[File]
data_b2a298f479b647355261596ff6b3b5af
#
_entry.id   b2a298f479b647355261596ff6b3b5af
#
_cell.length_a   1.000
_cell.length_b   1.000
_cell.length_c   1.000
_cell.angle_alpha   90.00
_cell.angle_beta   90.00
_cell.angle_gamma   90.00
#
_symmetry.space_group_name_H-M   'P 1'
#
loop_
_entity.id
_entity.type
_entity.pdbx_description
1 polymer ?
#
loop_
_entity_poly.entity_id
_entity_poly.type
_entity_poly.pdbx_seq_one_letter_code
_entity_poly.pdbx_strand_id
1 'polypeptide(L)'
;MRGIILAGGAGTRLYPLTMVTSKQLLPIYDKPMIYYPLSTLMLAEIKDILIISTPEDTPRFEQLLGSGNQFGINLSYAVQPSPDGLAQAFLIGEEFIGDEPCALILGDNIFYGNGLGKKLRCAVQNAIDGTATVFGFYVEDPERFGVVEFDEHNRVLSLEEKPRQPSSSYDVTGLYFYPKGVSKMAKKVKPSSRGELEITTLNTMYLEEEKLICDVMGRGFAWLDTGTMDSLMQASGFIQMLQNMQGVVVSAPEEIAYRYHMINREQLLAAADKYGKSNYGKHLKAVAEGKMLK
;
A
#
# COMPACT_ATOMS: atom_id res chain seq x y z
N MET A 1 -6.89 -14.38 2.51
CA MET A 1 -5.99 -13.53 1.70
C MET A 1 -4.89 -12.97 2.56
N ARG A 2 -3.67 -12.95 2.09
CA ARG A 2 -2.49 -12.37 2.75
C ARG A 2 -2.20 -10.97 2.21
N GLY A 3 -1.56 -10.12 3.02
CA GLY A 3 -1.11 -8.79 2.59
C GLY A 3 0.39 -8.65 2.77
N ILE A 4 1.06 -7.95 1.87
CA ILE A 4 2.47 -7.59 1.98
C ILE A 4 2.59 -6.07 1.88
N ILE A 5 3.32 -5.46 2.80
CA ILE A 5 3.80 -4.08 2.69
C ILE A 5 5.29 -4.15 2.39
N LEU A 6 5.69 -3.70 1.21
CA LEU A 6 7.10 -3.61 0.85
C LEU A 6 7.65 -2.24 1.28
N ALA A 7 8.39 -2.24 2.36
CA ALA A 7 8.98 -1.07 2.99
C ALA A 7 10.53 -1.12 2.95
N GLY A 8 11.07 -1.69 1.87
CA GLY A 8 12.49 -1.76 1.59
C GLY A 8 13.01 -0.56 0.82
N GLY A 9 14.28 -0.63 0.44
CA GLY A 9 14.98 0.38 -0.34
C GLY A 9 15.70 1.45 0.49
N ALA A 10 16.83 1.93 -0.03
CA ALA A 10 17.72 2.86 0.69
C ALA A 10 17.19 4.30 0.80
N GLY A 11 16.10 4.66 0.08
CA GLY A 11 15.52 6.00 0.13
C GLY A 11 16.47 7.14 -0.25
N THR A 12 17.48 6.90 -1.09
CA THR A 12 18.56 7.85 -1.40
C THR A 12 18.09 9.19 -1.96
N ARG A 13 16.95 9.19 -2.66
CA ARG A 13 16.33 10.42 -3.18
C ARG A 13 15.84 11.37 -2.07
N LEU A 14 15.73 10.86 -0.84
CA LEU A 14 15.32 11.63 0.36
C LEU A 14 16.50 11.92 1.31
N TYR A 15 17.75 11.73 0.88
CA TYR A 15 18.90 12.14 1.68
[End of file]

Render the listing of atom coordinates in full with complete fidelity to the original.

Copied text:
data_b2a298f479b647355261596ff6b3b5af
#
_entry.id   b2a298f479b647355261596ff6b3b5af
#
_cell.length_a   1.000
_cell.length_b   1.000
_cell.length_c   1.000
_cell.angle_alpha   90.00
_cell.angle_beta   90.00
_cell.angle_gamma   90.00
#
_symmetry.space_group_name_H-M   'P 1'
#
loop_
_entity.id
_entity.type
_entity.pdbx_description
1 polymer ?
#
loop_
_entity_poly.entity_id
_entity_poly.type
_entity_poly.pdbx_seq_one_letter_code
_entity_poly.pdbx_strand_id
1 'polypeptide(L)'
;MRGIILAGGAGTRLYPLTMVTSKQLLPIYDKPMIYYPLSTLMLAEIKDILIISTPEDTPRFEQLLGSGNQFGINLSYAVQPSPDGLAQAFLIGEEFIGDEPCALILGDNIFYGNGLGKKLRCAVQNAIDGTATVFGFYVEDPERFGVVEFDEHNRVLSLEEKPRQPSSSYDVTGLYFYPKGVSKMAKKVKPSSRGELEITTLNTMYLEEEKLICDVMGRGFAWLDTGTMDSLMQASGFIQMLQNMQGVVVSAPEEIAYRYHMINREQLLAAADKYGKSNYGKHLKAVAEGKMLK
;
A
#
# COMPACT_ATOMS: atom_id res chain seq x y z
N MET A 1 -6.89 -14.38 2.51
CA MET A 1 -5.99 -13.53 1.70
C MET A 1 -4.89 -12.97 2.56
N ARG A 2 -3.67 -12.95 2.09
CA ARG A 2 -2.49 -12.37 2.75
C ARG A 2 -2.20 -10.97 2.21
N GLY A 3 -1.56 -10.12 3.02
CA GLY A 3 -1.11 -8.79 2.59
C GLY A 3 0.39 -8.65 2.77
N ILE A 4 1.06 -7.95 1.87
CA ILE A 4 2.47 -7.59 1.98
C ILE A 4 2.59 -6.07 1.88
N ILE A 5 3.32 -5.46 2.80
CA ILE A 5 3.80 -4.08 2.69
C ILE A 5 5.29 -4.15 2.39
N LEU A 6 5.69 -3.70 1.21
CA LEU A 6 7.10 -3.61 0.85
C LEU A 6 7.65 -2.24 1.28
N ALA A 7 8.39 -2.24 2.36
CA ALA A 7 8.98 -1.07 2.99
C ALA A 7 10.53 -1.12 2.95
N GLY A 8 11.07 -1.69 1.87
CA GLY A 8 12.49 -1.76 1.59
C GLY A 8 13.01 -0.56 0.82
N GLY A 9 14.28 -0.63 0.44
CA GLY A 9 14.98 0.38 -0.34
C GLY A 9 15.70 1.45 0.49
N ALA A 10 16.83 1.93 -0.03
CA ALA A 10 17.72 2.86 0.69
C ALA A 10 17.19 4.30 0.80
N GLY A 11 16.10 4.66 0.08
CA GLY A 11 15.52 6.00 0.13
C GLY A 11 16.47 7.14 -0.25
N THR A 12 17.48 6.90 -1.09
CA THR A 12 18.56 7.85 -1.40
C THR A 12 18.09 9.19 -1.96
N ARG A 13 16.95 9.19 -2.66
CA ARG A 13 16.33 10.42 -3.18
C ARG A 13 15.84 11.37 -2.07
N LEU A 14 15.73 10.86 -0.84
CA LEU A 14 15.32 11.63 0.36
C LEU A 14 16.50 11.92 1.31
N TYR A 15 17.75 11.73 0.88
CA TYR A 15 18.90 12.14 1.68